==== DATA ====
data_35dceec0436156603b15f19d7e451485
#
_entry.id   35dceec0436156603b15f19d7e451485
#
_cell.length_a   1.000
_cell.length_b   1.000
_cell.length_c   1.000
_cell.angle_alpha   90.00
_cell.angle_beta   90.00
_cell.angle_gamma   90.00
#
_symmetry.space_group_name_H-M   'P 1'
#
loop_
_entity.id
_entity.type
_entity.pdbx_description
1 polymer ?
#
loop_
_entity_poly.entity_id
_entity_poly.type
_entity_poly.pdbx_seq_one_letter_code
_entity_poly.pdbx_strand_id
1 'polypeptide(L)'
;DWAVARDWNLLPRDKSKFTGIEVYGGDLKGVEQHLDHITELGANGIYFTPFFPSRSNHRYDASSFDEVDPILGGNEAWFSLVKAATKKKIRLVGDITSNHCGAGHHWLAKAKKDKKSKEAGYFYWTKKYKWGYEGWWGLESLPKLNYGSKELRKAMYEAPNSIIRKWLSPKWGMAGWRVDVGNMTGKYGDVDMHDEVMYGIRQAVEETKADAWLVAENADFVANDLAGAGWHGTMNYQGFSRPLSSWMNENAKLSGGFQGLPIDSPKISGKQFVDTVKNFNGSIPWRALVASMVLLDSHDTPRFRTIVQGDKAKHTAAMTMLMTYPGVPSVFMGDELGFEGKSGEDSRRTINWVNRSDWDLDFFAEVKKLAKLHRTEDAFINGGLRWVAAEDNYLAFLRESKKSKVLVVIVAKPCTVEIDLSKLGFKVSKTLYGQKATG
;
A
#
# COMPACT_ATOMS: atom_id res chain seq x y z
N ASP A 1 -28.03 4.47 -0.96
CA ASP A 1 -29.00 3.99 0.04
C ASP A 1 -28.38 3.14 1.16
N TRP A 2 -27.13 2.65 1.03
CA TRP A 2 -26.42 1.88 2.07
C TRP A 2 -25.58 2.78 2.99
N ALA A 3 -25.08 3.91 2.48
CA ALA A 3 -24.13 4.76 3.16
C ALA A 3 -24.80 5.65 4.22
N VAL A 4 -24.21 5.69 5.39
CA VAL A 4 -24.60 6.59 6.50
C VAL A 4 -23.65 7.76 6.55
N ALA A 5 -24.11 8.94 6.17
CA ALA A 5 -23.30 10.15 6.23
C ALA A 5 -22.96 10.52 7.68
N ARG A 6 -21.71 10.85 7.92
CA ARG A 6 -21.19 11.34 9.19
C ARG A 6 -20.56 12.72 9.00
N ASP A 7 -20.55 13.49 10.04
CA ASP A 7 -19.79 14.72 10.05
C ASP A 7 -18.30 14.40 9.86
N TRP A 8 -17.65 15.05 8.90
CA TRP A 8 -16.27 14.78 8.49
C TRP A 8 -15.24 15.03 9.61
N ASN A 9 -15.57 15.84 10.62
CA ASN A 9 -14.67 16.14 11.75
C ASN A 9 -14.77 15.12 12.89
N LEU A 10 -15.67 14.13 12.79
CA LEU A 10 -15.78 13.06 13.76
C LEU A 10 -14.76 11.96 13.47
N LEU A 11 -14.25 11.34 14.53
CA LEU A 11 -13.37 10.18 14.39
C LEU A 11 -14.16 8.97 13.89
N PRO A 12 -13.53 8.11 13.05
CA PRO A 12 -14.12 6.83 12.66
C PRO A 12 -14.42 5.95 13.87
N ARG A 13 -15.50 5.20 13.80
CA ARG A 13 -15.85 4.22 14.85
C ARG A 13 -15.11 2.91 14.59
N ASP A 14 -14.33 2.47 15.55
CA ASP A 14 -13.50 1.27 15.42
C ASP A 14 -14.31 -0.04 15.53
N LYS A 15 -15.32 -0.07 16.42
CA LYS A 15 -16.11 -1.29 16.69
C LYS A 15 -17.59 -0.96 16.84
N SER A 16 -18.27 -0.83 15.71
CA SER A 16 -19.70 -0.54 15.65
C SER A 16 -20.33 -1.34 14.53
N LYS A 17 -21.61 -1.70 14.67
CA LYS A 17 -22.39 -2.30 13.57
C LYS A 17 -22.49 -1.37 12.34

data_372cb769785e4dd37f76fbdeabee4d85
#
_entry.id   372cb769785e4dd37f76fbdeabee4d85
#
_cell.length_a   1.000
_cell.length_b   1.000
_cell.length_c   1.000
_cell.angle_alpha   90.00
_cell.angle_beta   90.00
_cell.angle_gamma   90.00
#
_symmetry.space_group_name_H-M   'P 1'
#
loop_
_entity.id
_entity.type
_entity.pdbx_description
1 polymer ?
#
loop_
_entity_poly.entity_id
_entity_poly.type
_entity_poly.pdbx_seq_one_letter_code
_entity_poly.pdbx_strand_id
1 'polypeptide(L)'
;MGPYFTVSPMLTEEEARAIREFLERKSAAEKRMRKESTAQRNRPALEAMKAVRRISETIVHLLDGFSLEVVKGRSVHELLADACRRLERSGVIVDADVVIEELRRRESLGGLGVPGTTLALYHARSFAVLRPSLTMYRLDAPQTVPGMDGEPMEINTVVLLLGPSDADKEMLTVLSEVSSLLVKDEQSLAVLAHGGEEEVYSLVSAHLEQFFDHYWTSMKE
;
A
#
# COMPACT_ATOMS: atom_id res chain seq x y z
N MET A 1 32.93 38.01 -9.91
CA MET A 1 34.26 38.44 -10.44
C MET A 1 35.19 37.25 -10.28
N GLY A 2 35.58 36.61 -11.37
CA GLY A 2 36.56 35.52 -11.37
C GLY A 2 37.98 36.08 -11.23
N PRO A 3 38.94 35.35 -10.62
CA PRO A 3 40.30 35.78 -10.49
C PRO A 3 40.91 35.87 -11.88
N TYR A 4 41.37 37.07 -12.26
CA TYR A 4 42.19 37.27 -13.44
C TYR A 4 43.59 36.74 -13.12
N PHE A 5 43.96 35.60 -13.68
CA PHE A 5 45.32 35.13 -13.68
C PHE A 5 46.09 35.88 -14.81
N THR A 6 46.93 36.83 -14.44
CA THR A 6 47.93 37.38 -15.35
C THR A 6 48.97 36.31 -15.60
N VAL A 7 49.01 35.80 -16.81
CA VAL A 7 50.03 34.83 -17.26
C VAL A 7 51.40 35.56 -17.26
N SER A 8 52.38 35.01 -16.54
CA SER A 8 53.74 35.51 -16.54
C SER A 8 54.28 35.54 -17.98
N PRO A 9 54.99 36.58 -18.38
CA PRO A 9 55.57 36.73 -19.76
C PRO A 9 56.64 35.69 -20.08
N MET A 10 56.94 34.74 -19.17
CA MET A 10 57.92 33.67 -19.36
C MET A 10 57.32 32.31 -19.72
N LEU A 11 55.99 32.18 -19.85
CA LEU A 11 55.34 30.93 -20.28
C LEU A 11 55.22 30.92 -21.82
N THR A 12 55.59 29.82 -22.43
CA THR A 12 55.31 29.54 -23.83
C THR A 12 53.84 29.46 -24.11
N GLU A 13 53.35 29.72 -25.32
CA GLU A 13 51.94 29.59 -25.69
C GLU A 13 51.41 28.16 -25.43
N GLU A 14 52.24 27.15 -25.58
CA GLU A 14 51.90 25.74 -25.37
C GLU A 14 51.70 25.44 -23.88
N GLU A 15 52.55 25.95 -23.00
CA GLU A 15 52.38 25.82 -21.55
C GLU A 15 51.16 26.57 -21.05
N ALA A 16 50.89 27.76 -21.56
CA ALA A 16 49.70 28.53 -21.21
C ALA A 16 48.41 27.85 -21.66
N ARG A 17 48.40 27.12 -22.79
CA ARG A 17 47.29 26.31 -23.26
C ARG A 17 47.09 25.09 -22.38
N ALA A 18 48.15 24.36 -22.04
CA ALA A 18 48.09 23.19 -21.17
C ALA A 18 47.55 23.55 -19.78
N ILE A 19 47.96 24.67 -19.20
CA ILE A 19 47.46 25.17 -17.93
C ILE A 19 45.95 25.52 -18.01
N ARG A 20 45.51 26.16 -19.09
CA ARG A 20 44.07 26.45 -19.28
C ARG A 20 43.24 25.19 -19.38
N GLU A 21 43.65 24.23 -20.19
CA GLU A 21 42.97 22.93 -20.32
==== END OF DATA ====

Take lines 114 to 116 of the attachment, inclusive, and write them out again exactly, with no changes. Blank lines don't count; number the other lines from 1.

C MET A 1 35.19 37.25 -10.28
N GLY A 2 35.58 36.61 -11.37
CA GLY A 2 36.56 35.52 -11.37